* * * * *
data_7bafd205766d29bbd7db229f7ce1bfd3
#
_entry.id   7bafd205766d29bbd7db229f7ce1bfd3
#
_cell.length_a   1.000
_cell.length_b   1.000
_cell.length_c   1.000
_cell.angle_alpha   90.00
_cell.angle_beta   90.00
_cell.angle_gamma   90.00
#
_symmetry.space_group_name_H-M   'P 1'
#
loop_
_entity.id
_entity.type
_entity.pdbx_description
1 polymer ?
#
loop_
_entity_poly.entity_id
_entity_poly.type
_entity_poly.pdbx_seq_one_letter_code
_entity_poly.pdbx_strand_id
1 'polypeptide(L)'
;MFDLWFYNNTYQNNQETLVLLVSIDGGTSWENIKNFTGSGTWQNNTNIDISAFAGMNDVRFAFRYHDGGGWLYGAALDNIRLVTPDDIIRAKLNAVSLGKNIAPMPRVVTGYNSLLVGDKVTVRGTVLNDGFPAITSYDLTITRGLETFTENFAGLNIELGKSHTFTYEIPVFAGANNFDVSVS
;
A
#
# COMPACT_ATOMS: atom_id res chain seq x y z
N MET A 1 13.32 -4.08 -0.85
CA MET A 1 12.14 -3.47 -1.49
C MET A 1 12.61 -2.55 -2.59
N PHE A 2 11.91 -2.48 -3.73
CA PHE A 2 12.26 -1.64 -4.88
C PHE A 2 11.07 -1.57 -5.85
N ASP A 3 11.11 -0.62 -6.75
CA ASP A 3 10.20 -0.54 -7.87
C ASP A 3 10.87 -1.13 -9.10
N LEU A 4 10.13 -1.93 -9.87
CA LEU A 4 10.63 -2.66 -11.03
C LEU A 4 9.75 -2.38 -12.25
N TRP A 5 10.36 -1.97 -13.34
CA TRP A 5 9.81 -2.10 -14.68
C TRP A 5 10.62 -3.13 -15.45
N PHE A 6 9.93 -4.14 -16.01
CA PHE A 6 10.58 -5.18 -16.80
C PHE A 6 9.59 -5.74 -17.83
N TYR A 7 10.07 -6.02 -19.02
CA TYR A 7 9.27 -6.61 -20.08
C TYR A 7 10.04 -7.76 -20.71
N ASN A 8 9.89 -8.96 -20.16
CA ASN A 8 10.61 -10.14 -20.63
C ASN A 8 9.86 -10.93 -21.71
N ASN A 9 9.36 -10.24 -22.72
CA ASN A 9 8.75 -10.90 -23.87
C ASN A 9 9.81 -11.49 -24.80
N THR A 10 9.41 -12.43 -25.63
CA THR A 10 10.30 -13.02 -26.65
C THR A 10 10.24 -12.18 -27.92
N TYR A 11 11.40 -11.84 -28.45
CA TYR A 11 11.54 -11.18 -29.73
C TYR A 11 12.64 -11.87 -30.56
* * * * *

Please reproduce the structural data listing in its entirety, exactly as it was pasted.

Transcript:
data_7bafd205766d29bbd7db229f7ce1bfd3
#
_entry.id   7bafd205766d29bbd7db229f7ce1bfd3
#
_cell.length_a   1.000
_cell.length_b   1.000
_cell.length_c   1.000
_cell.angle_alpha   90.00
_cell.angle_beta   90.00
_cell.angle_gamma   90.00
#
_symmetry.space_group_name_H-M   'P 1'
#
loop_
_entity.id
_entity.type
_entity.pdbx_description
1 polymer ?
#
loop_
_entity_poly.entity_id
_entity_poly.type
_entity_poly.pdbx_seq_one_letter_code
_entity_poly.pdbx_strand_id
1 'polypeptide(L)'
;MFDLWFYNNTYQNNQETLVLLVSIDGGTSWENIKNFTGSGTWQNNTNIDISAFAGMNDVRFAFRYHDGGGWLYGAALDNIRLVTPDDIIRAKLNAVSLGKNIAPMPRVVTGYNSLLVGDKVTVRGTVLNDGFPAITSYDLTITRGLETFTENFAGLNIELGKSHTFTYEIPVFAGANNFDVSVS
;
A
#
# COMPACT_ATOMS: atom_id res chain seq x y z
N MET A 1 13.32 -4.08 -0.85
CA MET A 1 12.14 -3.47 -1.49
C MET A 1 12.61 -2.55 -2.59
N PHE A 2 11.91 -2.48 -3.73
CA PHE A 2 12.26 -1.64 -4.88
C PHE A 2 11.07 -1.57 -5.85
N ASP A 3 11.11 -0.62 -6.75
CA ASP A 3 10.20 -0.54 -7.87
C ASP A 3 10.87 -1.13 -9.10
N LEU A 4 10.13 -1.93 -9.87
CA LEU A 4 10.63 -2.66 -11.03
C LEU A 4 9.75 -2.38 -12.25
N TRP A 5 10.36 -1.97 -13.34
CA TRP A 5 9.81 -2.10 -14.68
C TRP A 5 10.62 -3.13 -15.45
N PHE A 6 9.93 -4.14 -16.01
CA PHE A 6 10.58 -5.18 -16.80
C PHE A 6 9.59 -5.74 -17.83
N TYR A 7 10.07 -6.02 -19.02
CA TYR A 7 9.27 -6.61 -20.08
C TYR A 7 10.04 -7.76 -20.71
N ASN A 8 9.89 -8.96 -20.16
CA ASN A 8 10.61 -10.14 -20.63
C ASN A 8 9.86 -10.93 -21.71
N ASN A 9 9.36 -10.24 -22.72
CA ASN A 9 8.75 -10.90 -23.87
C ASN A 9 9.81 -11.49 -24.80
N THR A 10 9.41 -12.43 -25.63
CA THR A 10 10.30 -13.02 -26.65
C THR A 10 10.24 -12.18 -27.92
N TYR A 11 11.40 -11.84 -28.45
CA TYR A 11 11.54 -11.18 -29.73
C TYR A 11 12.64 -11.87 -30.56